natural philosophy


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Synonyms for natural philosophy

the science of matter and energy and their interactions

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This book emerges from Peter Anstey's collaboration with Lawrence Principe in editing Locke's writings on natural philosophy and medicine for the Clarendon edition of Locke's Works.
The remainder of Collapse explores the transformation of natural philosophy, and the broader intellectual culture, in the wake of Newton's triumph over Descartes.
She asserts the "strong effect on Renaissance natural philosophy" (178) of Pico's positive and negative attitudes towards magic and astrology in the Disputation against Divinatory Astrology: his integration of Kabbalah into the study of nature and the influence of his criticism of astrology on the later study of astronomy.
Allison Kavey's subject, in Books of Secrets: Natural Philosophy in England, 1550-1600, is not the better-known and more often cited works such as that of Alexis, evidently written for middle and upper class readers, but rather, the printing and dissemination of these smaller, cheaper, and presumably more popular chapbook-sized books of secrets.
Areas of natural philosophy not satisfied by mater and motion explanation, such as chemistry, life sciences, and medicine, were among the first to develop an Enlightenment Vitalist interpretation.
In the realm of natural philosophy, the rise of voluntaristic conceptions of God along with a trend towards occasionalist understandings of causation gave rise to the notion of divinely ordained, externally imposed laws of nature.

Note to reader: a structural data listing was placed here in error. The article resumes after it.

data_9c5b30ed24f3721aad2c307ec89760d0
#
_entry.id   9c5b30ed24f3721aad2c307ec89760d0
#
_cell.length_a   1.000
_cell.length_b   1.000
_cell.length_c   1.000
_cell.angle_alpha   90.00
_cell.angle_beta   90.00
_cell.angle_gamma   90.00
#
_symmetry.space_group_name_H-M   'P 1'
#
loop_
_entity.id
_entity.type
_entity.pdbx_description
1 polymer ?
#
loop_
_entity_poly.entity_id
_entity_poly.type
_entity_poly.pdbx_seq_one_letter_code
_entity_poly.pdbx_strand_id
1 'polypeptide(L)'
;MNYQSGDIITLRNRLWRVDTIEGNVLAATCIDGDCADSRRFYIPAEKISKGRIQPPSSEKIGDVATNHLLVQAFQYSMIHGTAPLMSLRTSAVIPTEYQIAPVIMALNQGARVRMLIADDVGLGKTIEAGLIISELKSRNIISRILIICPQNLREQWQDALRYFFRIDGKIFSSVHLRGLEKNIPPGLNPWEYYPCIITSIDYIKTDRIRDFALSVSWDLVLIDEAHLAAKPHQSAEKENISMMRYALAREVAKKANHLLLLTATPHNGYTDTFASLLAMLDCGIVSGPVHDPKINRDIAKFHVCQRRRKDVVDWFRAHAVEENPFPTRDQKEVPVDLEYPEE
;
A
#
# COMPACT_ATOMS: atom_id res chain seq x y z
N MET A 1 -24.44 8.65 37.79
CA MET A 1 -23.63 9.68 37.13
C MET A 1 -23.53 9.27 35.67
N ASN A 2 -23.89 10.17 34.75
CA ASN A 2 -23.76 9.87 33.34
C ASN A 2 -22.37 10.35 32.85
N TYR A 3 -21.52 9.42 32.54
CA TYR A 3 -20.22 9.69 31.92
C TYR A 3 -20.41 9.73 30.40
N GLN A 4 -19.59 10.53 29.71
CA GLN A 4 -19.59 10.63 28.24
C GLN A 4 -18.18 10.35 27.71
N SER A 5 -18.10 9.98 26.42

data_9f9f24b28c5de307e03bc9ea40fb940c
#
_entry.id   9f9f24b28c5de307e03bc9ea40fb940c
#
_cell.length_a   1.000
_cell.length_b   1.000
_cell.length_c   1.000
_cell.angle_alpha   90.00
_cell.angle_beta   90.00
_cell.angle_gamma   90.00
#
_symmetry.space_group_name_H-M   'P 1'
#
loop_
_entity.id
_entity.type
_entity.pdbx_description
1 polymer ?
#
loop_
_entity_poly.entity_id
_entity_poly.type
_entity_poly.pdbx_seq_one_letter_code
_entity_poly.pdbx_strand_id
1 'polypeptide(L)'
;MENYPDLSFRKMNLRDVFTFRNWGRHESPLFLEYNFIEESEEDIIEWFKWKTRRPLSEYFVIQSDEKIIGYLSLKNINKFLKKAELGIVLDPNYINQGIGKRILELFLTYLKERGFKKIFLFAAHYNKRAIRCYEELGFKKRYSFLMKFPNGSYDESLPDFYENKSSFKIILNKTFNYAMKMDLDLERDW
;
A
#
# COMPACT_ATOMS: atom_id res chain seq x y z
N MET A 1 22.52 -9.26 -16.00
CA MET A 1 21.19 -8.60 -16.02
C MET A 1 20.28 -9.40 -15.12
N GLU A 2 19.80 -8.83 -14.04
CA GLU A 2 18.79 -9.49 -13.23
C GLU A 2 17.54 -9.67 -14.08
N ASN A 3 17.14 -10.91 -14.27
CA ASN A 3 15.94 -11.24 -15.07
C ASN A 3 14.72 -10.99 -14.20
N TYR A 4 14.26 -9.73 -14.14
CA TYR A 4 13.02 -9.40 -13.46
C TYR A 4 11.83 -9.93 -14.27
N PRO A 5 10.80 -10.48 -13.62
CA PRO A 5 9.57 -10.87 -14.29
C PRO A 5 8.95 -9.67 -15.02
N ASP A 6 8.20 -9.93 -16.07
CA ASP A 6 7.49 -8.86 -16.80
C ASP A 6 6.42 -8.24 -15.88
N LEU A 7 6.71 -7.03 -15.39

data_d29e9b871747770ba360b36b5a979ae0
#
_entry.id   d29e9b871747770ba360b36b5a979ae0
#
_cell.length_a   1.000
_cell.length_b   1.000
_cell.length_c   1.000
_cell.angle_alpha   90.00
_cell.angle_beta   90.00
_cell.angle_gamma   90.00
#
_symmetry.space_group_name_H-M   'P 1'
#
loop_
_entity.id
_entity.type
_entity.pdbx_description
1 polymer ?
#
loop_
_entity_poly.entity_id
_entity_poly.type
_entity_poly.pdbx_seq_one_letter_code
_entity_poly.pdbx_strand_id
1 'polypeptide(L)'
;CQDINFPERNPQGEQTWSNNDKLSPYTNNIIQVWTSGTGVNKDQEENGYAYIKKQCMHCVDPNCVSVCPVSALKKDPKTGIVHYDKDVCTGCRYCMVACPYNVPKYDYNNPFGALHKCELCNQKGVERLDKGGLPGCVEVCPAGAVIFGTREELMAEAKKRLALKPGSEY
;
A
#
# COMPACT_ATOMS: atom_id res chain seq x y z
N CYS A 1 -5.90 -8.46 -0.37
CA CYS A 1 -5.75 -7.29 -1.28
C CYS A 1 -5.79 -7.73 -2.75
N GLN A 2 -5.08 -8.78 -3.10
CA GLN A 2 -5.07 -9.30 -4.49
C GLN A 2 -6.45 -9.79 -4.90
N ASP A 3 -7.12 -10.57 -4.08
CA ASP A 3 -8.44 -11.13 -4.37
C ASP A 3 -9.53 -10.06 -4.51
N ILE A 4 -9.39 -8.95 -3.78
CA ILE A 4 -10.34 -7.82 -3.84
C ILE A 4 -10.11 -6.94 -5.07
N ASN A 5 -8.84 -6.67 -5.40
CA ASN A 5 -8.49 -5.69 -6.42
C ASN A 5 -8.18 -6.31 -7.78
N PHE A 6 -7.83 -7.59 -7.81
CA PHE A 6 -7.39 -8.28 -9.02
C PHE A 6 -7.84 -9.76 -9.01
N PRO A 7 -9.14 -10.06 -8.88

Keywords: Ibn Sina-al-Biruni correspondence; Peripatetic natural philosophy; Islamic scientific tradition; history of physics; criticism of Aristotelian physics; natural elements; schools of thought in Islamic scientific tradition.
Yet, beneath the apparent conflict between Greek natural philosophy (science) and religion, it was almost always the case that the philosophers supported one set of religious commitments against another.
The second contextual element was the distinctive European university, largely independent by virtue of its recognition as an entity by both church and state and with an undergraduate curriculum centered on natural philosophy and those arts most heavily focused on science.
The enunciation of an exclusive esprit de corps was central to Bishop Sprat's History of the Royal Society (1667) and other propaganda works designed to convince the world that the Society (and hence natural philosophy) was polite, while disparaging other sources of opinion (the "vulgar," pedants, and so forth).
His Philosophiae Naturalis Principia Mathematica (Mathematical Principles of Natural Philosophy), commonly known as the Principia, may well be the most important document in the history of science.
The natural philosophy of Marxism (see Karl Marx ), formulated chiefly by Friedrich Engels.
They cover from natural philosophy to theology, anatomy, and metaphysics: Steno and Cartesianism, the natural history of the Earth, and Steno at the Medici court.
The work itself is at times very demanding on the reader not only because of Themistius's style, but also on account of the inherent difficulty of natural philosophy. It is often helpful to go back to Aristotle's Physics which, in spite of being more succinct, is frequently clearer than the Themistian paraphrase.
"No issue was more central to the dissemination of natural philosophy as a mode of inquiry," write Juliet Cummins and David Burchell in their introduction, "than the relationship between words and things" (1).